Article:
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ChE 250 Numeric Methods

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ChE 250 Numeric Methods

Lecture #7, Chapra Chapter 6 (non-linear systems), Chapter 7

20070131

- Non-Linear Systems of Equations
- Fixed Point Method
- Talyor Series Linearization

Roots of Polynomials

- Polynomial tricks and subroutines
- Friday
- Müller’s Method
- Bairstow’s Method
- Root location with Excel
- Matlab, Scilab

- We will discuss two ways to solve nonlinear equations (p. 153-7)
- The first is to use a fixed point method where the equations are manipulated to calculate the next iteration
- This method is subject to constraints on the formulation of the equations
- The method is sensitive to the initial guesses

- The second method is to linearize the system
- Linear methods are then used for a solution

- What is a linear equation?
- Non-linear equation have transcendental functions like log, exponential, sine, cosine, etc.
- Or ‘Mixed’ variables:
- xy+y3x-1-zsin(y)=x

- To solve a set of equations, we need a specified set
- n equations
- n unknowns

- We will need initialization values for all variables
- If you do not have these….
- Do more work on your model
- Make assumptions?

- Fixed Point Iteration
- As before, with a single independent variable, we rearrange the functions to isolate one independent variable
- Then we can iterate a set of solutions (x,y)

- Fixed Point Method
- Advantages
- Easy to understand and use
- Easy algorithm

- Disadvantages
- Diverges very easily depending on the formulation
- Need a fairly close initialization set of variables e.g. (x,y)

- Advantages
- We will use this more for linear systems
- Questions??

- Newton-Raphson
- ‘Linearize’ the system of equations using the Taylor Expansion
- Throw away all higher order terms!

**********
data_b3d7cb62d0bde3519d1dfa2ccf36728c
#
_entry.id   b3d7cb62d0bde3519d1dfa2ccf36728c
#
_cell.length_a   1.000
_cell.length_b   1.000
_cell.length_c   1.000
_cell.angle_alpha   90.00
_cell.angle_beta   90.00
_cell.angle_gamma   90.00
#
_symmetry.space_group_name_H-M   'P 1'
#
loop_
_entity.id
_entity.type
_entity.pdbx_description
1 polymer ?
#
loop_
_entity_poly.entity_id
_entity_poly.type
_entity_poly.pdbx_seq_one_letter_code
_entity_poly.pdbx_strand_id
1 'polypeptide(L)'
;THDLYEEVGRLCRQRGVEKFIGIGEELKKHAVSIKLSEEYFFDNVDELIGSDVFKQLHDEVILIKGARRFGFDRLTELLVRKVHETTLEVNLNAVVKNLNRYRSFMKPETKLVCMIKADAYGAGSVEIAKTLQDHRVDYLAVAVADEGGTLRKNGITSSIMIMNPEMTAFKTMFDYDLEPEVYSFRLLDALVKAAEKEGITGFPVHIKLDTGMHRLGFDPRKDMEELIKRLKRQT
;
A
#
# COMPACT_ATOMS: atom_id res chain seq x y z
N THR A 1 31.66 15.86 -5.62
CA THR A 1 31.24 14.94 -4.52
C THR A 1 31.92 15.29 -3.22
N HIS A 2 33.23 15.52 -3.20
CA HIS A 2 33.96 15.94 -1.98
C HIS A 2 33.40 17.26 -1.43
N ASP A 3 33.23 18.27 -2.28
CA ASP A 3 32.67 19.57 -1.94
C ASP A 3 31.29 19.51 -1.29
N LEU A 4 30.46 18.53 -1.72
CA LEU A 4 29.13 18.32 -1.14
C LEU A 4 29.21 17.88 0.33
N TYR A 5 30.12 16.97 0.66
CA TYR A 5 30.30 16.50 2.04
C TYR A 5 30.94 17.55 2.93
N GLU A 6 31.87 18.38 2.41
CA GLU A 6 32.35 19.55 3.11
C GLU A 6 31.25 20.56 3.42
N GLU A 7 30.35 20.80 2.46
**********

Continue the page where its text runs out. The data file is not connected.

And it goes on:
Taylor Expansion for two variables

Rearrange and group

- The resultant iteration scheme depends only on
- xi, yi
- ui, vi evaluated at xi, yi
- All the partial differentials evaluated at xi,yi

- Easy to iterate!

Solve simultaneously for x and y

- Newton method looks complicated and intimidating, but is really quite easy to implement
- Strengths
- Fast convergence

- Weaknesses
- Need sufficiently close initialization values
- Partials require many calculations contributing to error
- As always, curvature…but now in three dimensions
- Hard to visualize! No easy graphical method like 2-d

- Questions??

- First a note on the computation of polynomial equations
- Optimum polynomial function evaluation shown on p. 163,
- Derivative function on p. 164

- These are best for calculating polynomials IF your software doesn’t have them already built in

- Why polynomials
- There are many engineering models that use linear differential equations
- The ODE then must be solved and polynomials come into play
- Finding the roots of the characteristic equation is the first step in understanding the behavior of the system

- Second order ODE example
- We know from DiffEq that y=ert is the form of the solution
- We solve for r, the value of the roots
- The roots tells us the nature of the solution
- Real or complex?
- Positive or negative?

- Reading
- Chapra Chapter 8:

- Homework due Feb 7th
- Chapter 6
- 6.2, 6.7, 6.9, 6.11, 6.12, 6.13

- Chapter 7
- 7.4, 7.5, 7.12, 7.18, 7.19a

- Chapter 8
- 8.1, 8.2

- Chapter 6